What the world needs now, are snow shovels, sweet snow shovels (and some love too).

In a season in which we have recently been made aware on the news of escalating fears of terrorist plots in England – the recent arrest of 12 individuals who have been closely watched – and for whatever reason deemed by the security forces over the big lake – to pounce in on them and give them a brief hiatus from society – I think people could use some good old fashioned kindness.

Might I suggest the international peace symbol – the snow shovel.  Growing up just a couple hundred yards across the river from the great state of North Dakota, I learned many things, but the one that always stuck with me is that you carry a shovel in your trunk when the snow starts falling.  You are bound to get stuck at some point (perhaps multiple times) in the duration of the long winter, and you don’t want to be stuck out in the cold, waiting for someone to rescue you (mind you this was also in the time where there were no cell phones and you were required to be more self reliant).  So Tuesday on my early morning venture to drop off the high schooler for departure on his 3 day ski trip, in a lack of sleep induced fog (at one point, I even sat there waiting to turn right on a red, when my son reminded me that I could go if I wanted to, ‘oh yeah, you can go right on red’, duh!  Neurons start firing again).  I was presented with a an opportunity, to practice at becoming a better person myself.

The drive was a cautious slow go, as I was newly aware of the coating of ice that formed on the car after only having it out of the garage for about 5 minutes.  On the return trip, visions of sugar plums danced in my head (actually, visions of my warm and comfy bed, were doing an all out congo).  Driving down one of the cleared curb to curb snow emergency routes, I spied a minivan stuck in the concrete berm that the plows leave in their wake blocking the lesser cross streets after nights first pass at the powder.  The vehicle had tried turning off (oh the folly, we’ve all been there) and got snowjammed halfway through the turn.  I slowed down and then realized I DID NOT HAVE A SHOVEL.  Flabbergasting.  And you all thought I learned something up there in North Dakota.  So foot off the brake and back  pressing on the gas, I accelerated realizing I was completely useless to the occupant and hoped someone else passing by would stop to help.  But then my conscience got the better of me.  People just don’t stop very often to help others out in this day and age.  So I did a drive by (not the violent kind).  A short stop in the alley by my house to snag my snow shovel from one of the mountains of snow surrounding our garage and headed back another mile or so from where I had come.  The vehicle was occupantless, I noticed on coming up, but then I saw a small figure looming in the distance heading my direction, snow shovel in hand.  I extended my olive branch, er, shovel, and helped dig the lady out.  Not much was in the way of conversation, I could tell by the timid English spoken briefly that the petite lady was utilizing it as a second language.  But who needs to understand what another is saying when the body language of another helping you out says it all.  Sometimes no words are necessary.

It reminds me of the first huge snowstorm we had this winter when people seemed to actually be driving courteously out on the roads.  Two lanes reduced to one, people would take turns on the road, stopping to let others pass.  You would even encounter some of the snow bandits who apparently just couldn’t let some good powder go.  I even saw one guy in a bright yellow truck, a good two or three days after the storm, near Fleet Farm in Oakdale, that still had a good foot of snow on top of his SUV and only appeared to have swooped out a small patch in front of his viewing area, preserving the rest of the snow around him.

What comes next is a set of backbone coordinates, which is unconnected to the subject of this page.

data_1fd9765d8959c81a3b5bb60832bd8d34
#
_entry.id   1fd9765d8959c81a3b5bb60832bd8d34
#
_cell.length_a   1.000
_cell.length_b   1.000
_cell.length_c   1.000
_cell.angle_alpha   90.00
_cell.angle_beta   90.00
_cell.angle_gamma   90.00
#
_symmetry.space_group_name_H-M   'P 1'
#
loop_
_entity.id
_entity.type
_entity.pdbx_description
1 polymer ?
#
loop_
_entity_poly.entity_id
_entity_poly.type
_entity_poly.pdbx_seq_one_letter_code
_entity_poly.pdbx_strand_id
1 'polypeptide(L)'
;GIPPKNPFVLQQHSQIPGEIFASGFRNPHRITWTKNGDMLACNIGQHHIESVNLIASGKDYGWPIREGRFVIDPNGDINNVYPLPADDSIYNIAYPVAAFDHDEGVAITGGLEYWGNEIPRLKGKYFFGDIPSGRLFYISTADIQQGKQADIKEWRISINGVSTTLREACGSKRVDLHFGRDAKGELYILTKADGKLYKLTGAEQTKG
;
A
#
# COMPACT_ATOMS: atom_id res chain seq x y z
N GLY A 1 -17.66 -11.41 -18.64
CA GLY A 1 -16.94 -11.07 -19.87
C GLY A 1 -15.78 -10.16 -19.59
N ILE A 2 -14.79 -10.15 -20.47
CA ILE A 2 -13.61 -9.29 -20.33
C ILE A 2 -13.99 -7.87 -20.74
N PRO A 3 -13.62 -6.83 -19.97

But has this snow started to leave a bad taste in people’s mouths?  Already the novelty has worn off and we just want to get where we are going?  Taking chances swooping around others on the two ways going both directions when the snow has made it so there is really only one lane in each?  Has the lesson been lost?  Are people that caught up in the craziness that accompanies this time of year, stressed out beyond belief trying to find that perfect gift?  In that last mad dash against time to beat the clock that ticks towards December 24th?   

Here’s to hoping that the spirit of the season catches on and people start to find time for other human beings, to love and respect others belonging to our great sea of humanity.  Because if we truly did respect the value of all beings in humankind, I believe we would not be making bombs to blow each other up.  Perhaps cottage industries manufacturing snow shovels, but not bombs.

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~ by urbanwandernlust on December 23, 2010.

6 Responses to “What the world needs now, are snow shovels, sweet snow shovels (and some love too).”

  1. Good for you for going out of your way to help a stranger! I definitely don’t carry a shovel in my car, but that’s a great idea. Wearing boots sure helps, too. Have a wonderful Christmas!

  2. Very cool site. I’m glad I found it. Thanks.

    • Thanks! Glad to hear it. Hope you’ll check back for more. Thanks for your tips on the My Little Nomads site – they have been very helpful as we plan our upcoming travels to Greece.

  3. I thought that, “THE SNOW SHOVEL” is poignantly written with such human insight, I am a bookworm who frequently has to carry a canteen but not with these ingenious reads. So will continue to read on……….

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